N’Assembly strips President powers to control CCT, CCB


The Senate yesterday concurred with the House of Representatives in the transfer of powers from the President to the National Assembly on matters relating to the control of Code of Conduct Tribunal (CCT) and Code of Conduct Bureau (CCB).

But the passage of the bill in the Senate was not without heated debate among the Unity Forum and Like Minds lawmakers.

During the consideration of the report which was read for the third time and passed, emotions ran high as lawmakers in favour and those opposed to the amendment spoke on top of their voices.

The bill originated from the House of Representatives. It was passed in the House in May, 2016 and referred to the Senate for concurrence.

It was first introduced in the Senate in April, 2016 by Senator Peter Nwaoboshi and was abruptly withdrawn, following massive public outcry that the bill was meant to weaken the powers of the CCB and CCT.

The passage of the bill yesterday followed the consideration of the report of the Senate Committee on Ethics, Privileges and Public Petitions which did “critical examination of the bill preparatory to concurrence of the Senate.”

Chairman of the committee, Senator Samuel Anyanwu, said the political situation of the time when the bill was first introduced in the Senate was not conducive for its continued processing hence, it was suspended.

Anyanwu listed objectives of the bill to include, to amend the Code of Conduct Bureau and Tribunal Act Cap. C15 Laws of the Federation of Nigeria, 2004 by Altering the tenure of the office of the Chairman and Members of the Bureau; Amend entry age of the Chairman and Members of the Bureau; Relocating the power to exercise authority over the Bureau from Mr. President to the National Assembly, Extending power of the Attorney-General of the Federation to prosecute to private legal practitioners to enable the Bureau prosecute its cases; and Making certain provisions clearer and more elaborate.

Section 1(2)(b) which sought to reduce the entry age of the Chairman and members of the Bureau from 50 years to 30 years was rejected by the Senate.

The Upper Chamber therefore retained 50 years as the entry age of the Chairman and members of the bureau. Section 1(4) which sought to reduce the tenure of the chairman and members from serving until they are 70 to a term of five years subject to renewal for one further term only, making a total of 10 years in all was carried.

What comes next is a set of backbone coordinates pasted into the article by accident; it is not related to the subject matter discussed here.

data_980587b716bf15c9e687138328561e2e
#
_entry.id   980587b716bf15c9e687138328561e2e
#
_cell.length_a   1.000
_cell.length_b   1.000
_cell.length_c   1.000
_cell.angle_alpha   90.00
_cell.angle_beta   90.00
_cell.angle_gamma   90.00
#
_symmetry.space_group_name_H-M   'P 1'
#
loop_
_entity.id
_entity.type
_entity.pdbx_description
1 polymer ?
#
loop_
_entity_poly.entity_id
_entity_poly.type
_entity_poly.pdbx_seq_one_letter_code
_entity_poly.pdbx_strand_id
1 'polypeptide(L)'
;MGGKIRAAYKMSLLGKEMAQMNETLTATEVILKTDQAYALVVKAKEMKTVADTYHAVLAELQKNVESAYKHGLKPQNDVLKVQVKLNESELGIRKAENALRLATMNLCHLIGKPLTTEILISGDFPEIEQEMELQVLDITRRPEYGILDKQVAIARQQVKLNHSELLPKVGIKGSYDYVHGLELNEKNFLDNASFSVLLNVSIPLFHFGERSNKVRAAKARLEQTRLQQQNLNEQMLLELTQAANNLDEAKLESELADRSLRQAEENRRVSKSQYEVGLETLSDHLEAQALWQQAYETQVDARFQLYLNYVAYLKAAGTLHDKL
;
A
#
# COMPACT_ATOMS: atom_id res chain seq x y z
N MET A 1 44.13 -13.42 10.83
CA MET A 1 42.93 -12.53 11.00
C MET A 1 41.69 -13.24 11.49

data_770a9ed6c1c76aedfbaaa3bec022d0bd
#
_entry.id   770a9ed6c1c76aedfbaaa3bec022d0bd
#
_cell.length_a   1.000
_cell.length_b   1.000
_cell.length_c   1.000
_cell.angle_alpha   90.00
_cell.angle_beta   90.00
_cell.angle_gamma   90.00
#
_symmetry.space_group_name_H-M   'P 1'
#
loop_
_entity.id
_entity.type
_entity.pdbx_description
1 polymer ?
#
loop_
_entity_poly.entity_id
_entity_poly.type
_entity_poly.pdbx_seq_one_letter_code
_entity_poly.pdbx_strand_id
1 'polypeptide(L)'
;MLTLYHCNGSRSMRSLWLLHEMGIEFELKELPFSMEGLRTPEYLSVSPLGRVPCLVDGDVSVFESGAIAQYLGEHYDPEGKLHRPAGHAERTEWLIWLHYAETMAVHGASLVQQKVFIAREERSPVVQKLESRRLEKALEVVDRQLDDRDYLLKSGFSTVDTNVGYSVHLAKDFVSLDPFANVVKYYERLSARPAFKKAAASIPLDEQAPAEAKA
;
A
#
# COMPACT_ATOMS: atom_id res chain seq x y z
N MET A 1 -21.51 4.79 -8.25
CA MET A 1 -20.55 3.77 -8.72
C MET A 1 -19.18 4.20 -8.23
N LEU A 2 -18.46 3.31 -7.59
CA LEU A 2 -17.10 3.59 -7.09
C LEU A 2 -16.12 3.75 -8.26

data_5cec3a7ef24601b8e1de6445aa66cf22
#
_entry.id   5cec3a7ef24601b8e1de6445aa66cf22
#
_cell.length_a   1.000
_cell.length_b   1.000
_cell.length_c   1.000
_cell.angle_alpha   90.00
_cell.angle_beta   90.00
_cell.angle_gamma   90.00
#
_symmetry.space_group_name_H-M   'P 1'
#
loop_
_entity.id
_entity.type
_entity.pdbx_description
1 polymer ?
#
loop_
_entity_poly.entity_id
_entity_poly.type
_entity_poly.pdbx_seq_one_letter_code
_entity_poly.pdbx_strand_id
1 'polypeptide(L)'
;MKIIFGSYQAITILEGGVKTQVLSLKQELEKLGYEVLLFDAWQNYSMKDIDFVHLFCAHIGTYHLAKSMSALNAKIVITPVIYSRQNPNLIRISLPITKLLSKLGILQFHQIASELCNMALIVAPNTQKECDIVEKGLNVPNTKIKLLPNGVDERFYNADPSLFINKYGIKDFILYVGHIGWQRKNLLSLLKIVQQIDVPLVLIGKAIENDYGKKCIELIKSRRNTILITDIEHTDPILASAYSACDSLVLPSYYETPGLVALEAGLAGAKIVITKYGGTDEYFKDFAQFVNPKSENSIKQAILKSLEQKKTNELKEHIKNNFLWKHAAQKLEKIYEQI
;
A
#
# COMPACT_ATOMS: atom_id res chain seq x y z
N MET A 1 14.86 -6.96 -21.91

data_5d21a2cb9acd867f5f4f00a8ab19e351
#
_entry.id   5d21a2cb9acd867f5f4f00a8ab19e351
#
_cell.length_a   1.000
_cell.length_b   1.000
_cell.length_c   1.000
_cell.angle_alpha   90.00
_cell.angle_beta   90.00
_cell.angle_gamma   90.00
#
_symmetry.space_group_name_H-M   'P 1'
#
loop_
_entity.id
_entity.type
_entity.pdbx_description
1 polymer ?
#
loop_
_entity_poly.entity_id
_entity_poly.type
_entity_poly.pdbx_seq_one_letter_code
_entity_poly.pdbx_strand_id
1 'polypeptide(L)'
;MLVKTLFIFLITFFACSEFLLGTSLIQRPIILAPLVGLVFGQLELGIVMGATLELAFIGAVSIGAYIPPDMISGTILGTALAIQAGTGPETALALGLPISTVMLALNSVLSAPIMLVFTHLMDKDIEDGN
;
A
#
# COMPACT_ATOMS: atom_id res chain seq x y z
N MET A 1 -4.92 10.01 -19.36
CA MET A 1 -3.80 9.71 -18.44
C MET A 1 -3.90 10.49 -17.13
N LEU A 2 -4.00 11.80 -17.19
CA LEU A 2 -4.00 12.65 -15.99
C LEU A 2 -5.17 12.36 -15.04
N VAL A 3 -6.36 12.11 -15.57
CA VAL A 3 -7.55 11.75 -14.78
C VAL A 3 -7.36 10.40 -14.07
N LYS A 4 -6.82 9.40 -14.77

The Senate resolved that “Section 18(1)(2) under “Exemption” are amended by substituting ‘President’ with the ‘National Assembly’ and to substitute in sub-section 1 ‘him’ with ‘it’.”

With the amendment, the National Assembly will now perform the function in Section 18 (2) instead of the President, which implies that the National Assembly will determine those to appear before the CCT.

Those who spoke against the bill were members of the Unity Forum.

Senator Yahaya Abdullahi said: “To remove a president who has equally been elected by the country is wrong. You cannot reprobate and appropriate the substitution of the president to the National Assembly. We can hold the president responsible. We are the only institution that can even remove the president in this country under the Constitution. So, the president is under our oversight. I think we have taken this thing too far. Let us be dispassionate about this matter.”

A prominent member of Unity Forum, Senator Ahmed Lawan said: “The Senate is a moderator on legislation. This bill emanated from the House of Representatives and our colleagues there passed it. I agree totally with the submissions of some of our colleagues here that we do not have to tarry to pass it.

Attempts by Senate Leader Ali Ndume to prevail on his colleagues to suspend the consideration and passage of the bill, proved abortive.


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